Gabriel Granados had both his arms amputated below the elbow after he suffered an electrical accident last year.
Almost two years later, following a double arm transplant, he has made a successful recovery. Following physiotherapy, Mr Granados has achieved 70 per cent of his movements and is "very independent" when completing his daily activities.
He became the first patient in Latin America to receive a double arm transplant when the 53-year-old father of two received the arms of a 34-year-old shooting victim.
After a 17-hour operation, Mr Granados was able to have both arms again and feel his hands.
"This is wonderful that after being without hands for some time, all of a sudden I see new hands," said Mr Granados, an agent in the financial unit of Mexico City's prosecutors' office.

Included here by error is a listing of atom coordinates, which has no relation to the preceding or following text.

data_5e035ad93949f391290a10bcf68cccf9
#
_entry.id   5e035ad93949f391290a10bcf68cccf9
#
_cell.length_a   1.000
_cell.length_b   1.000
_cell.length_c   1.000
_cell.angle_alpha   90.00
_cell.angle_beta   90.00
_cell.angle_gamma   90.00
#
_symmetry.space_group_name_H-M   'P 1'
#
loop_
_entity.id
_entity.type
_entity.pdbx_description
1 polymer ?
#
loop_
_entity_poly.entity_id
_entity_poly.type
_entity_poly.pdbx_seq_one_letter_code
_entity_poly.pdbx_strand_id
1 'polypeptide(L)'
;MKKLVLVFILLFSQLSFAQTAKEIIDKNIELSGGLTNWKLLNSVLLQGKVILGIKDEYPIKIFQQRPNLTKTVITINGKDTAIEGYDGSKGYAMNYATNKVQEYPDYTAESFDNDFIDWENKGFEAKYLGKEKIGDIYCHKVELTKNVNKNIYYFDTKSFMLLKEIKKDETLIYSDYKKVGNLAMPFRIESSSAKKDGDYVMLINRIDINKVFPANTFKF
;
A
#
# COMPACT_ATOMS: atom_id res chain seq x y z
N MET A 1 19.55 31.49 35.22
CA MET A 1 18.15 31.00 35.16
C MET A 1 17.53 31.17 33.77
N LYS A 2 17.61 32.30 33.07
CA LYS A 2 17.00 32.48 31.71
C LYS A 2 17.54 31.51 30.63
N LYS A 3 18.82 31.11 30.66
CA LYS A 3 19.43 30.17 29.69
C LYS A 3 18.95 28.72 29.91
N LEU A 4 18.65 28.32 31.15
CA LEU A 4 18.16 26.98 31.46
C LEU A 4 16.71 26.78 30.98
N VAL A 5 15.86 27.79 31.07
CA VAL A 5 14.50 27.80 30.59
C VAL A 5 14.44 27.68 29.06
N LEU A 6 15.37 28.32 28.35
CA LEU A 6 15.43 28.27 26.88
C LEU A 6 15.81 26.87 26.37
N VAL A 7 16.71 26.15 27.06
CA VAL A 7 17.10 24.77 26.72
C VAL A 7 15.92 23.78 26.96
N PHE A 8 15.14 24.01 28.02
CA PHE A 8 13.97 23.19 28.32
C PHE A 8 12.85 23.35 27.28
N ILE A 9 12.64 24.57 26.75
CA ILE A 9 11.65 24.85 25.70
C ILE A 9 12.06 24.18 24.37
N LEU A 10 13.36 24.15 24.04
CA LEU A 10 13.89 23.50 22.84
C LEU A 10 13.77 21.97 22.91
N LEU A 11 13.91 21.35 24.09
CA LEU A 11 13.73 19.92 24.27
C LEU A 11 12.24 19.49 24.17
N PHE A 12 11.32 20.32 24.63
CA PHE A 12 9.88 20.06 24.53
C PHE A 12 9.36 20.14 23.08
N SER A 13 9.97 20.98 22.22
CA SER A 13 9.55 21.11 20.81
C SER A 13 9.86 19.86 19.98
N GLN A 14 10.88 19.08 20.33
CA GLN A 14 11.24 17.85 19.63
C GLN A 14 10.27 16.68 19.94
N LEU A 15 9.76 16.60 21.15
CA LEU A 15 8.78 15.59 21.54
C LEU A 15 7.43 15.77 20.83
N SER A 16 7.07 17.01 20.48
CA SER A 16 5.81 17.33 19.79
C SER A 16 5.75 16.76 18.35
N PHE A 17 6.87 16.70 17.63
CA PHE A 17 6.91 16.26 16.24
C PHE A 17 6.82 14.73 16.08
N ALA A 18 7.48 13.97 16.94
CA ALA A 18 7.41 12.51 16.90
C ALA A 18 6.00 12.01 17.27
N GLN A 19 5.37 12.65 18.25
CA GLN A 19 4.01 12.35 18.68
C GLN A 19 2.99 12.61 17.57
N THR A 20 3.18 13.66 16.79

His arms were badly burned in January 2011 when he received an electrical shock while giving instructions to a group of construction workers building fence.
About seventy patients have been already through the same procedures, with almost all of them in China.
In Mexico, the waiting list for organ transplant is reaches 18,000, but Mr Granados hopes his story will help inspire others to donate their organs.
He said: "We unfortunately don't have the culture or organ donation.
"I thought the same, but today I would [donate an organ]. This is the proof that it works."
The day of the surgery, in May 2012, Dr Fernando Gabilondo, director of Mexico City's National Institute of Medical Science and Nutrition Salvador Zubiran, where the surgery took place, said: "This is a very special day for Mexico from a scientific point of view."
Additional reporting by Associated PressReuse content